7 Things in the Living Room That Are Making You Sick

Our living room is a place to gather the family, recover after a difficult day and just relax. Although you may not see it as a room in your house full of health risks, there are unfortunately bacteria, air pollutants and allergens in that comfortable space. These harmful elements can lead to upset stomach, cold and flu and breathlessness. Eliminating irritants is especially important for babies and small children and anyone with a compromised immune system.

View 11 things in your living room that make you sick and what you can do to control the impact they have on the health of your family.

Remote Controls

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Remote controls for the TV, music, game systems and ceiling fans are touched dozens of times every day. Has everyone in your house washed their hands completely before they were touched? Of course not.

Remote controls and other electronic accessories such as keyboards and earphones attract soil and bacteria such as E. Coli and Salmonella. And if someone in the family is sick, there are more bacteria waiting to infect the next user.

Use a disinfectant wipe that is approved every day for use on electronics to wipe remote controls and accessories. If someone is sick, take the time to wipe after each use before you pass it on so that the next person can use it.

Wall-to-Wall Carpet

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Even if you work meticulously and vacuum every day, broadloom carpet is a dirt, bacteria, skin flakes of humans and animals and other allergens. Every time we walk or children play on the carpet, those irritants are released into the air we breathe. This can lead to breathing problems and skin conditions.

Replacement of older carpet with new carpet is not always the best solution for health problems. New carpets emit a substantial amount of volatile organic compounds (VOC) and the preservative formaldehyde that can be toxic. These compounds are associated with respiratory problems and frequent nosebleeds.

If you have a broadloom carpet, clean regularly with a vacuum that has a HEPA filter, have a professional clean the carpet and consider removing it, and use smaller carpets that can be easily washed.

Air Fresheners

Whether you use a plug-in air freshener, commercial potpourri or spray air fresheners to cover up stale odors, they contribute to indoor air pollution. Home fragrance products often contain chemicals such as petroleum distillates, limonene, formaldehyde, esters and alcohols that can cause respiratory distress, headache and eye irritation.

Instead of a commercial product that simply covers bad odors instead of eliminating them, you open the doors and windows and welcome in fresh air. Or place baking soda, activated carbon, or distilled white vinegar in the room to absorb odors. If you like the addition of scent, make your own potpourri from dried flowers and add essential oils.


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Candles can add scent and a decorative touch to the living room and a certain ambiance when lit. Unfortunately, since most candles are made from paraffin produced with petroleum, they can also release chemicals such as ketones and benzene that are irritating to the respiratory tract.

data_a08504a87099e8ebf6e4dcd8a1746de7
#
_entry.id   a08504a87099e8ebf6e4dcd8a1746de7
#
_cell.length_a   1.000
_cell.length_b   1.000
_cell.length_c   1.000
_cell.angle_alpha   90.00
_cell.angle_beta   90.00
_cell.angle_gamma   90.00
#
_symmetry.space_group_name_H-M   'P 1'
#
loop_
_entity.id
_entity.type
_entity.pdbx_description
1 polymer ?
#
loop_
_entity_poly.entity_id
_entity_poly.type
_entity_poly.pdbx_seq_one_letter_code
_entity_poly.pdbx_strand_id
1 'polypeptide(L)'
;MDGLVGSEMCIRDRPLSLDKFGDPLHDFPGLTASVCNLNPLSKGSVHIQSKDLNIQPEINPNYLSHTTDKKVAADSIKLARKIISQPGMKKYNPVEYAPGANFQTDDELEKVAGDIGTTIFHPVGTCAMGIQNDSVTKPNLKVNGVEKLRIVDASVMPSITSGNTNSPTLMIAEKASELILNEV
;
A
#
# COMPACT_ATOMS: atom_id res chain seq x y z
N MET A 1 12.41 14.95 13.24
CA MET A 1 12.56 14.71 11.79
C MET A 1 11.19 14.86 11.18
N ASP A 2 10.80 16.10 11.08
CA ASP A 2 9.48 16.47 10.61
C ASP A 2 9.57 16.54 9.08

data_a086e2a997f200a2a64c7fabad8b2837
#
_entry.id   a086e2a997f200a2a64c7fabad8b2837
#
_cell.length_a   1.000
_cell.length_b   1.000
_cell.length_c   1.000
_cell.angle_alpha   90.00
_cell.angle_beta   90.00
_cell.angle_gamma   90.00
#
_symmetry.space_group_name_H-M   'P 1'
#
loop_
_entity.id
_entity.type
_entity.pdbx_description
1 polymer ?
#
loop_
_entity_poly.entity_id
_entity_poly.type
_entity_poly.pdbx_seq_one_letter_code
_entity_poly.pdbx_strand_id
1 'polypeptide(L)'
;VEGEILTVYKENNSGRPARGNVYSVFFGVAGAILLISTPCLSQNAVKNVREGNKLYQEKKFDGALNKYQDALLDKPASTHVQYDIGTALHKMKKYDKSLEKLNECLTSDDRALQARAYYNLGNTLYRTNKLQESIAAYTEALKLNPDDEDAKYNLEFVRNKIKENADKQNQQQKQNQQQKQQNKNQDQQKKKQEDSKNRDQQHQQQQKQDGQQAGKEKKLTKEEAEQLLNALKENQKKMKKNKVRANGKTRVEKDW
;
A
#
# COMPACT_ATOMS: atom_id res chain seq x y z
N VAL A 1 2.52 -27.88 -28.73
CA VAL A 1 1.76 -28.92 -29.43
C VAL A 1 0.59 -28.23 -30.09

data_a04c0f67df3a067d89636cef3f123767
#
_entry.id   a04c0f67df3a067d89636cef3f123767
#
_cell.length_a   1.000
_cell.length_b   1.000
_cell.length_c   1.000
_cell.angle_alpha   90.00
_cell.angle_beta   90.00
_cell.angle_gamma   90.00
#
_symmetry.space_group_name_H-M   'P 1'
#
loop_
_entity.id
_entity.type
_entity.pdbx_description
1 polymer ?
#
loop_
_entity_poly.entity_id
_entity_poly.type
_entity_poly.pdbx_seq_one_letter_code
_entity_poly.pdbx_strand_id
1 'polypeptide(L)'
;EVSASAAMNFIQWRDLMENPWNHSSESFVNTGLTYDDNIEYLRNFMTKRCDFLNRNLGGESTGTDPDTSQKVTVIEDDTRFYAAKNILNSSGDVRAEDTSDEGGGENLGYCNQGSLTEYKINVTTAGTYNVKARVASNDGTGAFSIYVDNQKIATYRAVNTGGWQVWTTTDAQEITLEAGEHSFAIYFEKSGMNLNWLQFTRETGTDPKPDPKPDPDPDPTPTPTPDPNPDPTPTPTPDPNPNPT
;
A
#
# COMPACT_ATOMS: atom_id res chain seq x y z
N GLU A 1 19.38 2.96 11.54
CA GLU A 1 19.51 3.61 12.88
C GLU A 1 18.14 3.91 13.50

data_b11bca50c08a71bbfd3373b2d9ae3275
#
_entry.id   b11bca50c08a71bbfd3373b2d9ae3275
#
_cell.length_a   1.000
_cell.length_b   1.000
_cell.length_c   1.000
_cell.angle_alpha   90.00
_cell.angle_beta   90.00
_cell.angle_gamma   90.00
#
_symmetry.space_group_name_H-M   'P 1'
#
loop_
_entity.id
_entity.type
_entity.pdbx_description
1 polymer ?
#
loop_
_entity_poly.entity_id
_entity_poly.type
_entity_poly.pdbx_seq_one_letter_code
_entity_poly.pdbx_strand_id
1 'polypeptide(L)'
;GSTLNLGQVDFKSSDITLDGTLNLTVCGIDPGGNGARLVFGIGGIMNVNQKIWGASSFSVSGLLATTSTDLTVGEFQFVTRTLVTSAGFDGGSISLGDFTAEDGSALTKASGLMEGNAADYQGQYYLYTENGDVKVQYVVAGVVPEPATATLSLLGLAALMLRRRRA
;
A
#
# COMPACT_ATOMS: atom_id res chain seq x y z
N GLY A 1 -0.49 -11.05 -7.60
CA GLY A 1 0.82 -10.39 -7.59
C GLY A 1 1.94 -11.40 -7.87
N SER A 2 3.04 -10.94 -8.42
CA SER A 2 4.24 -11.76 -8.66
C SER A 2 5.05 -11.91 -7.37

An additional danger is the type of pit that is used. Candles made in the United States must have lead-free wicks, but other countries do not have that requirement.

You do not have to completely remove candles, but choose those made from soy or beeswax. Look for wicks that do not contain wire or metal and avoid strong scented candles that can cause irritation to people with asthma and allergies.

Vacuum Cleaner

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A vacuum is one of the essential cleaning agents to keep living areas dust, dirt and allergen free. But just as well as some do when removing potential health risks, others may unwittingly produce even more.

Every time you vacuum, some allergens and bacteria are released into the air. Older vacuum cleaners, and those without cleanable or replaceable filters, are the worst culprits. Studies have shown that bacteria can survive for up to two months in a full vacuum cleaner bag or cup.

Brand and price are not always the best indicator for the safest vacuum that you can use. Find one that is equipped with a highly efficient particle air filter (HEPA). Clean or replace the filter regularly and empty the bag or cup after each use to remove contaminants from your home.


Does your living room feel a bit heavy? Almost 40 kilos of dust is collected every year in the average home. Dust contains toxic chemicals that can cause respiratory problems in people with COPD, asthma or allergies. But also contains microscopically small arthropods, house dust mites, which multiply quickly.

The mites are too small to see with your eyes, but they thrive in the temperature and humidity of a house and can cause allergies. They feed on small pieces of human skin that are sheds and make most of the dust in our house, especially in carpets and upholstered furniture.

To keep dust to a minimum, use a disposable microfiber cloth that catches dust and can be thrown away. Duster cloths and dry clothing simply spread the dust.

Your Shoes

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Consider where your shoes have been all day long. Do you want that on your carpet or upholstery? Almost 96 percent of the shoes contain traces of coliform, a bacterium that resembles the stool composition.

The easiest way to prevent contamination that can make your family sick is to have everyone remove their shoes at the front or back door. Wash welcome mats and rugs regularly.

Written by Tommy Kilmer

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